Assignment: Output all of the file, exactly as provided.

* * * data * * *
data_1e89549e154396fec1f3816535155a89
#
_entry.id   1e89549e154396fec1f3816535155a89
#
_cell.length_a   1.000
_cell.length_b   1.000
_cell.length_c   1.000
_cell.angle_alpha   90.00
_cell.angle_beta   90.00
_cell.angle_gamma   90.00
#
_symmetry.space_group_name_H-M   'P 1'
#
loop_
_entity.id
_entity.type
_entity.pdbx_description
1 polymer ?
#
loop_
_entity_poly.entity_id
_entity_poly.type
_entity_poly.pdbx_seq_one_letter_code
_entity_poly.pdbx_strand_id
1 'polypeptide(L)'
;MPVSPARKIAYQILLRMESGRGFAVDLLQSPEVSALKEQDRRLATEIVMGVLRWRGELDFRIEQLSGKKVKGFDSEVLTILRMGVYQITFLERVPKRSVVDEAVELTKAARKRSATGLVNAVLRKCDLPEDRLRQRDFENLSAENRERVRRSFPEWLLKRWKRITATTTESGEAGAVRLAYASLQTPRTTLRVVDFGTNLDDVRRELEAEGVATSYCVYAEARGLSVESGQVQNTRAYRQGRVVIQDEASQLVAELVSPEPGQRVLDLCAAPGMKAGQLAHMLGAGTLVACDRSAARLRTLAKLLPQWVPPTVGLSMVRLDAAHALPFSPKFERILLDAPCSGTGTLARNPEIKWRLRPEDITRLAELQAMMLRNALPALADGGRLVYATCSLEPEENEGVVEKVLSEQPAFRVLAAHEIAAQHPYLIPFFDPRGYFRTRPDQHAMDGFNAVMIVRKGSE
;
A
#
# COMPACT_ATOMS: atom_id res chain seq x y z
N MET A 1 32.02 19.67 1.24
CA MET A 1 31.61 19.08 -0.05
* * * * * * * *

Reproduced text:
data_1e89549e154396fec1f3816535155a89
#
_entry.id   1e89549e154396fec1f3816535155a89
#
_cell.length_a   1.000
_cell.length_b   1.000
_cell.length_c   1.000
_cell.angle_alpha   90.00
_cell.angle_beta   90.00
_cell.angle_gamma   90.00
#
_symmetry.space_group_name_H-M   'P 1'
#
loop_
_entity.id
_entity.type
_entity.pdbx_description
1 polymer ?
#
loop_
_entity_poly.entity_id
_entity_poly.type
_entity_poly.pdbx_seq_one_letter_code
_entity_poly.pdbx_strand_id
1 'polypeptide(L)'
;MPVSPARKIAYQILLRMESGRGFAVDLLQSPEVSALKEQDRRLATEIVMGVLRWRGELDFRIEQLSGKKVKGFDSEVLTILRMGVYQITFLERVPKRSVVDEAVELTKAARKRSATGLVNAVLRKCDLPEDRLRQRDFENLSAENRERVRRSFPEWLLKRWKRITATTTESGEAGAVRLAYASLQTPRTTLRVVDFGTNLDDVRRELEAEGVATSYCVYAEARGLSVESGQVQNTRAYRQGRVVIQDEASQLVAELVSPEPGQRVLDLCAAPGMKAGQLAHMLGAGTLVACDRSAARLRTLAKLLPQWVPPTVGLSMVRLDAAHALPFSPKFERILLDAPCSGTGTLARNPEIKWRLRPEDITRLAELQAMMLRNALPALADGGRLVYATCSLEPEENEGVVEKVLSEQPAFRVLAAHEIAAQHPYLIPFFDPRGYFRTRPDQHAMDGFNAVMIVRKGSE
;
A
#
# COMPACT_ATOMS: atom_id res chain seq x y z
N MET A 1 32.02 19.67 1.24
CA MET A 1 31.61 19.08 -0.05